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What's in store for 10 Gigabit Ethernet?

With the ratification of the 10 Gigabit Ethernet standard (802.3ae) by the IEEE this summer, vendors of IP SANs have a powerful new tool to expand their market. But probably not right away. Issues of cost and equipment availability are likely to limit the use of "10GbE" as it called for the immediate future. Still, the advantages of the new technology are very real and some enterprises will undoubtedly be willing to pay the price to reap the benefits early.

The most obvious benefit is speed. At 10 Gb, 10GbE is much faster than even the latest version of Fibre Channel. Among other things, this makes it ideal for connecting Fibre Channel island SANs at remote geographic locations, because the speed of the SANs will not be bottlenecked by the connection between them. Another benefit, according to the

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10 Gigabit Ethernet Alliance, is interoperability of equipment. The designers of 10GbE learned from the Fibre Channel experience and produced a tight specification, (compared to Fibre Channel, anyway). That should minimize problems mixing equipment from different vendors. At trade shows this summer, 23 vendors combined their products in a single network to demonstrate the interoperability of everything from WANs to test equipment.

The first major market for 10GbE is probably going to MANs where the combination of speed and distance make the technology especially attractive. According to the 10 Gigabit Ethernet Alliance, existing gigabit Ethernet MAN backbones using single mode fiber can be upgraded to 10GbE by installing the appropriate interfaces and optical transceivers. Campus installations are also likely to be early adopters of 10GbE because the basic installation can support distances up to 40 KM.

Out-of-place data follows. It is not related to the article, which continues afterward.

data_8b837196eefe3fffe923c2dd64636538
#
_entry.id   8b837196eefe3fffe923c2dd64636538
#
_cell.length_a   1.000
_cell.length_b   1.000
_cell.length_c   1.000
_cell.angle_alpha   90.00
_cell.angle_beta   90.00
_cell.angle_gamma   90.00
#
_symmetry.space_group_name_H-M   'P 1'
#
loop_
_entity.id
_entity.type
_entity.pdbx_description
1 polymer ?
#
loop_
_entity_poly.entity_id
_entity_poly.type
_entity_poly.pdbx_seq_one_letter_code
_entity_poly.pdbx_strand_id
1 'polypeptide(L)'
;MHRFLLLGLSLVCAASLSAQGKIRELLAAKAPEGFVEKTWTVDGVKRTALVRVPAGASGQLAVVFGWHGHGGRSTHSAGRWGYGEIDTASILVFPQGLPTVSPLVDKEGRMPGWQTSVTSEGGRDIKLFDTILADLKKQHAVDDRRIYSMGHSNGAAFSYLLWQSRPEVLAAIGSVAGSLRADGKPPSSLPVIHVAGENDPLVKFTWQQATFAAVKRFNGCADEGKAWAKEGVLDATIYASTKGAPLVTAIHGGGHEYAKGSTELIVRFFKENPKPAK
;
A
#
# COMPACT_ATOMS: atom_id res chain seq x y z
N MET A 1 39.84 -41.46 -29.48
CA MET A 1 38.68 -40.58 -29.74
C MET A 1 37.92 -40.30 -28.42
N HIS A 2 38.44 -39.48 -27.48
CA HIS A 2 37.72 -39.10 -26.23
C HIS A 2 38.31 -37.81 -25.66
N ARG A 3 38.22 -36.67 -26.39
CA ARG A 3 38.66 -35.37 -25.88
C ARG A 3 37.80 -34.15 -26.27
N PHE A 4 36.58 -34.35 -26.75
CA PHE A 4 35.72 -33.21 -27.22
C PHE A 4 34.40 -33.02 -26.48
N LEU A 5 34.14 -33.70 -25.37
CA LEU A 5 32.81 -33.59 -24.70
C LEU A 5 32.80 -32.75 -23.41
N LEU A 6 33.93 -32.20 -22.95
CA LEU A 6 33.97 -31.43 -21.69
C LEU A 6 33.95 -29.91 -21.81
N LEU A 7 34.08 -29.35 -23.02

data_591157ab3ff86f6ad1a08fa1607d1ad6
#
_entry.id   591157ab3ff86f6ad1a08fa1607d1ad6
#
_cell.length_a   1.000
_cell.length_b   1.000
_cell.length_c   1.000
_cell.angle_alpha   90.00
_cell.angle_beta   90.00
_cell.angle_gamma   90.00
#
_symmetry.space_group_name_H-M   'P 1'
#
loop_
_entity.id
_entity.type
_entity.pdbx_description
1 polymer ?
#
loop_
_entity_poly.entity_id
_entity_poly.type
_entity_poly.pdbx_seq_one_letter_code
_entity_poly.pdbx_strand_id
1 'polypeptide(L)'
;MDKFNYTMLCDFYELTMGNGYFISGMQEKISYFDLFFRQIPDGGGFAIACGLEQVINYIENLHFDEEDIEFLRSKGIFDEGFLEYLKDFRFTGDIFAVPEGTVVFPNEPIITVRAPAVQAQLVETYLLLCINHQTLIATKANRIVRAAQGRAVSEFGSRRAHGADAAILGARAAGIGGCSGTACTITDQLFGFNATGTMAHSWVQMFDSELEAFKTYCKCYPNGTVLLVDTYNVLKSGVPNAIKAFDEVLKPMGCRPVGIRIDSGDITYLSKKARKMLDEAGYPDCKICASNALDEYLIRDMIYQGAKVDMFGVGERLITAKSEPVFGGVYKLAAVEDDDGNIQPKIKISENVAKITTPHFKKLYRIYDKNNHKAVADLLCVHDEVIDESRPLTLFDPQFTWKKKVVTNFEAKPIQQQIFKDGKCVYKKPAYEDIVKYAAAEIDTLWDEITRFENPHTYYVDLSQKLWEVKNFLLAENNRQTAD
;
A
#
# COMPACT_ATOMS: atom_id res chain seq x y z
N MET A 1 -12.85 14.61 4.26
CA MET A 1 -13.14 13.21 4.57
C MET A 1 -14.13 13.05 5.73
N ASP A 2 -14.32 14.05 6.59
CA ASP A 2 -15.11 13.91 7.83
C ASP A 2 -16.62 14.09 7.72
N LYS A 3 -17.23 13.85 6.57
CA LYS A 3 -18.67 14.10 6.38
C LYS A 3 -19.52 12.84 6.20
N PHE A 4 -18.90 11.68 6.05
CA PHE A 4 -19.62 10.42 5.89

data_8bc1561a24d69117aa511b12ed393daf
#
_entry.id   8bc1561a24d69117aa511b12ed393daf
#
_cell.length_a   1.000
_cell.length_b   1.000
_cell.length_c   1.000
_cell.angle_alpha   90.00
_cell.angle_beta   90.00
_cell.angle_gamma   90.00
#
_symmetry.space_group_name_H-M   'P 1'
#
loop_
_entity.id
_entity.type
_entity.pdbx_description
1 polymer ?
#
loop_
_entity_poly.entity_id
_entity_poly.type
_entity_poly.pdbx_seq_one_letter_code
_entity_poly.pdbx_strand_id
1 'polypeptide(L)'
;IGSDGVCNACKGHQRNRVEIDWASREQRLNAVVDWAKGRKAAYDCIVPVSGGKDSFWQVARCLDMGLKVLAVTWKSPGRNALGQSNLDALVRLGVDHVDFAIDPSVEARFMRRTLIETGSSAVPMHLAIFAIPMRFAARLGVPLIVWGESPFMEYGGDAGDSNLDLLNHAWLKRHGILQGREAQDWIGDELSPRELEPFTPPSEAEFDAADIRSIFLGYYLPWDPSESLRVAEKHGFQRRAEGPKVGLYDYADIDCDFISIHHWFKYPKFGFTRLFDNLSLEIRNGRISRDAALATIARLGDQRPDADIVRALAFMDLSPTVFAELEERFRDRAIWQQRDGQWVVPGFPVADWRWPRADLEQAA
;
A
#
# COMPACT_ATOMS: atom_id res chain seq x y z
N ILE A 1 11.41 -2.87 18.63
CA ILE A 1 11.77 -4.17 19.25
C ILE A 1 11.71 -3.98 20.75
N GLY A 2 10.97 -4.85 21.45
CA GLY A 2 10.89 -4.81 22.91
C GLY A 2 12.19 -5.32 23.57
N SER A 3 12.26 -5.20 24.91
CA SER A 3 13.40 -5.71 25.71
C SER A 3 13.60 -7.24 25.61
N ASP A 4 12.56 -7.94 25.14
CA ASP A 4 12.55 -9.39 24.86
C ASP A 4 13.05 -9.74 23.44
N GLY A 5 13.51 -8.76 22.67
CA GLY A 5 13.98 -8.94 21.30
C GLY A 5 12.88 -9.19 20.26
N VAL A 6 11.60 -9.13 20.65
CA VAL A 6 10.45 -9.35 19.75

In spite of 10GbE's advantages, it still has a number of disadvantages as well. Probably the most serious one is price. For now 10GbE costs as much as $55,000 a port (on the Force10 Networks E-Series switch/router), which eliminates all but the most highly motivated purchasers. However 10GbE's backers say the price will drop sharply over the next year or two, perhaps down to $1,000 per port or so.

Another barrier to immediate adoption is the scarcity of hardware designed to use 10GbE, especially in SANs. So far most of the product releases have been components such as Intel's transceivers or the MAC chip from Vitesse. A few products, such as the E-Series switch/router from Force10 Networks are already available and the 10 Gigabit Ethernet Alliance is predicting that products will start to arrive by the end of this year. Others are saying sometime next year. Judging by the vendor's announcements, SANs will not be an early focus of 10GbE effort.

The 10 Gigabit Ethernet Alliance has a number of white papers including "10 Gigabit Ethernet Technology Overview White Paper" available on its Web site.


Rick Cook has been writing about mass storage since the days when the term meant an 80K floppy disk. The computers he learned on used ferrite cores and magnetic drums. For the last twenty years he has been a freelance writer specializing in storage and other computer issues.


For more information:

White paper: 10 Gigabit ethernet -- An enabler for high-performance storage networking

Users bogged down in IP storage hype

Rebuttal of 'IP storage hype' story

This was first published in December 2002

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